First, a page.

The Wealth Change and Redistribution Effects of Sarbanes-Oxley Internal Control Disclosures
36 Pages Posted: 25 Apr 2005
Date Written: April 17, 2005
This article provides evidence about the wealth change and redistribution effects of Section 404 of Sarbanes-Oxley (SOX), which requires that management assess and publicly report on the effectiveness of their firm's internal controls, and that auditors publicly provide an opinion on management's assessment, as well as the effectiveness of the internal controls. This section is the most expensive, burdensome and contentious part of SOX - mainly because the benefits are elusive, and according to some critics, non-existent. We analyze a sample of 102 firms that report a deficiency in their internal controls between November 1, 2003 and December 31, 2004 and that have no confounding news during the event window. We find that the cumulative size-adjusted abnormal returns are -1.8% during the three-day event window for firms that report internal control deficiencies. This economically-significant wealth change supports the idea that investors value internal control news and that they are not (at least fully) aware of these deficiencies prior to the disclosures. We confirm these results for a small sample of firms reporting deficiencies in the first calendar quarter of 2005. More importantly, using trading data from the NYSE TAQ database, we find that small- (large-) investor net buying is positively (not) associated with returns. More specifically, it is small-investor net selling that is driving the negative returns. These results are consistent with the redistribution of wealth from large to small investors during the announcement period. In summary, our results support the conjectures made by regulators underlying the regulation and show that small investors benefit more from these disclosures than large investors.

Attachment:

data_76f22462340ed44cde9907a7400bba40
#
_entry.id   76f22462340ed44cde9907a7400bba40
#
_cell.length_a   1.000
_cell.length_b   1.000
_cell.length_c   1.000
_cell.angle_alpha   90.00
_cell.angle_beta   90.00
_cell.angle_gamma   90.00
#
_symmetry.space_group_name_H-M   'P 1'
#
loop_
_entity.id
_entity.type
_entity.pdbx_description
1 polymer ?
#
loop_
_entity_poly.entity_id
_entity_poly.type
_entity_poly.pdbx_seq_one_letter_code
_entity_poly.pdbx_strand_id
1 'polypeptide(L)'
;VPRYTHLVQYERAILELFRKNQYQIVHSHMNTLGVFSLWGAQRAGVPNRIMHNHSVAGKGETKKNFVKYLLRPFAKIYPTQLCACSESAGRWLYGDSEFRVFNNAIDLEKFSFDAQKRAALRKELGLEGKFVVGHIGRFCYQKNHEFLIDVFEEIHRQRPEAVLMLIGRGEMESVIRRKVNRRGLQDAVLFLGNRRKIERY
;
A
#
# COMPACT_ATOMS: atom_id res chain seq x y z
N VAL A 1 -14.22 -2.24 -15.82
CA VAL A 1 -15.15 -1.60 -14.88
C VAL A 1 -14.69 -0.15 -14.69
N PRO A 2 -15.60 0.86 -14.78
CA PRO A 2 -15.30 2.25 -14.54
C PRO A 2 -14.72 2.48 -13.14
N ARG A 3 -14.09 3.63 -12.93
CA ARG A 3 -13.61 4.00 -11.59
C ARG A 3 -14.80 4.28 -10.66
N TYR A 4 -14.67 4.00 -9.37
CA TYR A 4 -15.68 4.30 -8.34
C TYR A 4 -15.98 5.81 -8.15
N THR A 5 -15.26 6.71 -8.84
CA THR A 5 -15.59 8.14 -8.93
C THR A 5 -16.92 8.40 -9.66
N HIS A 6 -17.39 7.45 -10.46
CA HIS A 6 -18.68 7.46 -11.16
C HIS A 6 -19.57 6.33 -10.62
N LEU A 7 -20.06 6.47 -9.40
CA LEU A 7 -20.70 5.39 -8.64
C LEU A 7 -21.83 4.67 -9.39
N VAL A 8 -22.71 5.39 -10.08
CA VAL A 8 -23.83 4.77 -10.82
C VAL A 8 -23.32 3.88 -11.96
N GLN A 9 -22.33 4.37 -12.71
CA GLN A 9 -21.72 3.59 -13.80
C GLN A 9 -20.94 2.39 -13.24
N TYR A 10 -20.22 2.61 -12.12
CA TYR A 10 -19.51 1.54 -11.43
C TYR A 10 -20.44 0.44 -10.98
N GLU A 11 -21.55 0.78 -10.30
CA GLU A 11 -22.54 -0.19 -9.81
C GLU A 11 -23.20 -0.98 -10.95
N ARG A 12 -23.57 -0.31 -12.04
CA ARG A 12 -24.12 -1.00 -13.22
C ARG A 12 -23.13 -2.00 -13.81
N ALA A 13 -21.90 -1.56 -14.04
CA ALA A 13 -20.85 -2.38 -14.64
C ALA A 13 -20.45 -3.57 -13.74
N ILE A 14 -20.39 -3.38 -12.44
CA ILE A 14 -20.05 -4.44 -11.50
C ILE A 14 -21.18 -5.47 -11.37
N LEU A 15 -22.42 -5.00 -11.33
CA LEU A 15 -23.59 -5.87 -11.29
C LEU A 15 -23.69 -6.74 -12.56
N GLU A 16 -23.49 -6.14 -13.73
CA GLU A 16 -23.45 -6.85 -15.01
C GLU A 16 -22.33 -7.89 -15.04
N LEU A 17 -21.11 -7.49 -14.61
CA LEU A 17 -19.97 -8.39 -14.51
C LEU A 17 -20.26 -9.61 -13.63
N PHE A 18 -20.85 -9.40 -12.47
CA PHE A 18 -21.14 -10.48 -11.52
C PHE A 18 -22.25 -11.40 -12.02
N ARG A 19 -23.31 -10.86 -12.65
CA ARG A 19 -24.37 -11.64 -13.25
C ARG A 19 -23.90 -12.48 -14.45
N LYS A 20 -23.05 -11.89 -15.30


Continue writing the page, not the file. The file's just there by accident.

Keywords: Internal Control, Sarbanes-Oxley Act, trading volume, corporate disclosure
JEL Classification: G14, G28, G34, M41
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